While I was on my belly, she did this awesome stretch where she bent my knees, with my feet towards the sky, and pushed my shins towards my back. I loved the way this felt. It felt as if my torso was elongating. I felt a stretching sensation down my spine and the center of my belly. Coolest feeling ever.
The session ended with much-needed work on my back and neck, and finally savasana. I didn’t want to get out of savasana. I didn’t want to return to the real world, to the emotional chaos in my life. However, I felt so much gratitude for the time I took for self-care. This week, it was a necessity.
As the session ended, I wanted to know if my instructor had noticed the marks on my wrist. She had spent so much time with her hand on that place that I felt like she had to have seen it. When I brought it up though, she indicated that she had not noticed the marks. She did say that she noticed the rubberband and wondered if I was using it to “punish” myself. It’s interesting: in the ~22 years that I have self-injured through wrist banging, snapping rubber bands, digging my fingernails into my wrist, cutting, and burning, I never once viewed it as “punishment.” I always saw it as a way to numb the feelings. Ahimsa, I thought. Nonviolence. I did not do a very good job of practicing ahimsa towards myself this week. When the emotions became too strong, instead of compassion, I acted violently towards myself…. in thoughts and actions. I don’t want to do that anymore. I want to treat myself with the same compassion and care that I receive during Thai Massage.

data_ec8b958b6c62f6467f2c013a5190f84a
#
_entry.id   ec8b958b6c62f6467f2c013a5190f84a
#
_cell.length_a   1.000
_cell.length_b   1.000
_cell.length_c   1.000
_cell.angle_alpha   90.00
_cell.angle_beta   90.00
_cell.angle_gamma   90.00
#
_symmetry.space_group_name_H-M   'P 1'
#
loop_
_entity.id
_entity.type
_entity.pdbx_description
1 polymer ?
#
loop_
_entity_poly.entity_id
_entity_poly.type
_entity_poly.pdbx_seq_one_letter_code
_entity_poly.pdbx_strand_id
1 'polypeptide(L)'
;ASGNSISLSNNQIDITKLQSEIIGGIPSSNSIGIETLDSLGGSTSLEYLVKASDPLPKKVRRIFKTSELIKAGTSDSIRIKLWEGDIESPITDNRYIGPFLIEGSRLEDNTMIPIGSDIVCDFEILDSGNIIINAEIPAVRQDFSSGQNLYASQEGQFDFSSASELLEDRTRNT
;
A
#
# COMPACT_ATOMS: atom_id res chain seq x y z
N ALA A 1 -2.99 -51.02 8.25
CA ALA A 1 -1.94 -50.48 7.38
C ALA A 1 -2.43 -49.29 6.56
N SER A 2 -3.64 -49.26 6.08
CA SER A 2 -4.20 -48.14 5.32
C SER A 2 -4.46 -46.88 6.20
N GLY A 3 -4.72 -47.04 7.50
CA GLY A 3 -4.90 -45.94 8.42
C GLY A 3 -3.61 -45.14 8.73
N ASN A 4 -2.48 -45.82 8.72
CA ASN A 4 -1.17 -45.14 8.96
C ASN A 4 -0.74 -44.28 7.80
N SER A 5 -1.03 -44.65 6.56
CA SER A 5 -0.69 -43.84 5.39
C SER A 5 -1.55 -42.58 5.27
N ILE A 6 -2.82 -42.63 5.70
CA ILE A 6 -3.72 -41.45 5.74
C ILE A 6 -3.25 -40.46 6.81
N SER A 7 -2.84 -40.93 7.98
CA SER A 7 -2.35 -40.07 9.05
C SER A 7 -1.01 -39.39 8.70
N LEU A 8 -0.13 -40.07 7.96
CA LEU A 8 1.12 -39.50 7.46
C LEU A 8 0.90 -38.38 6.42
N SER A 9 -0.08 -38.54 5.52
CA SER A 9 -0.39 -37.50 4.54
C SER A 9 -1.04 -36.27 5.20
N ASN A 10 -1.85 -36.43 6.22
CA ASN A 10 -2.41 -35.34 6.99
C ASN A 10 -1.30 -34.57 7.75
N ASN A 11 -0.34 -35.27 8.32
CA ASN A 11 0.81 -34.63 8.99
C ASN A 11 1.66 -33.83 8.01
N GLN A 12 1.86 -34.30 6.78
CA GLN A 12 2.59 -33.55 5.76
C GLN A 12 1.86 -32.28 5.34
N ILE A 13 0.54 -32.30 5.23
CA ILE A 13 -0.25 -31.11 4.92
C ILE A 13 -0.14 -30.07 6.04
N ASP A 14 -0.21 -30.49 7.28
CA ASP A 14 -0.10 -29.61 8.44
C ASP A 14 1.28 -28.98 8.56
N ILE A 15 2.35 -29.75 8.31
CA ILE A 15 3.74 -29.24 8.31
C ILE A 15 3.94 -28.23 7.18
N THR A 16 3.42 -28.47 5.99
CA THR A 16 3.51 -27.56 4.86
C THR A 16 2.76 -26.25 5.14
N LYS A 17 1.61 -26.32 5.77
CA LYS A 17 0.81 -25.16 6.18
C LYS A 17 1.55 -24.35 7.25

When we walked out, my instructor said, “Take care.” As I walked to my car, the words were ringing in my head. I have never given much thought to those words. Today, it was as if the meaning behind them really sunk in. Take care. What does that look like? I’m not entirely sure. I know that “taking care” is not self-injuring. It is practicing ahimsa towards myself. It is treating myself with care and compassion. It is feeling safe.
Today’s Thai session was different than any of my others. I verbalized a lot more than I’ve ever done before. My regular readers may remember how difficult this is for me. Verbalizing my thoughts to others has been a goal I have spent the last year working on. While today it was used as a distraction from trauma memories, I am still proud of my ability to do it… to talk about the things that are coming up as they come up. That’s huge for me!
These next few weeks are going to be difficult. Thai Massage gave me confidence that I can get through this difficult time without hurting myself. I am capable of using my healthy coping skills when I want to. I also got a level of empathy from my instructor that I don’t get from most people who know my situation. Today, it felt like she was on the mat with me, not just standing there giving me sympathy from a distance. I have so much gratitude for her care during the session. I deserve to feel safe. And because of my work in Thai tonight, I do…. I am safe and I am capable of keeping myself safe 💜🙏🏼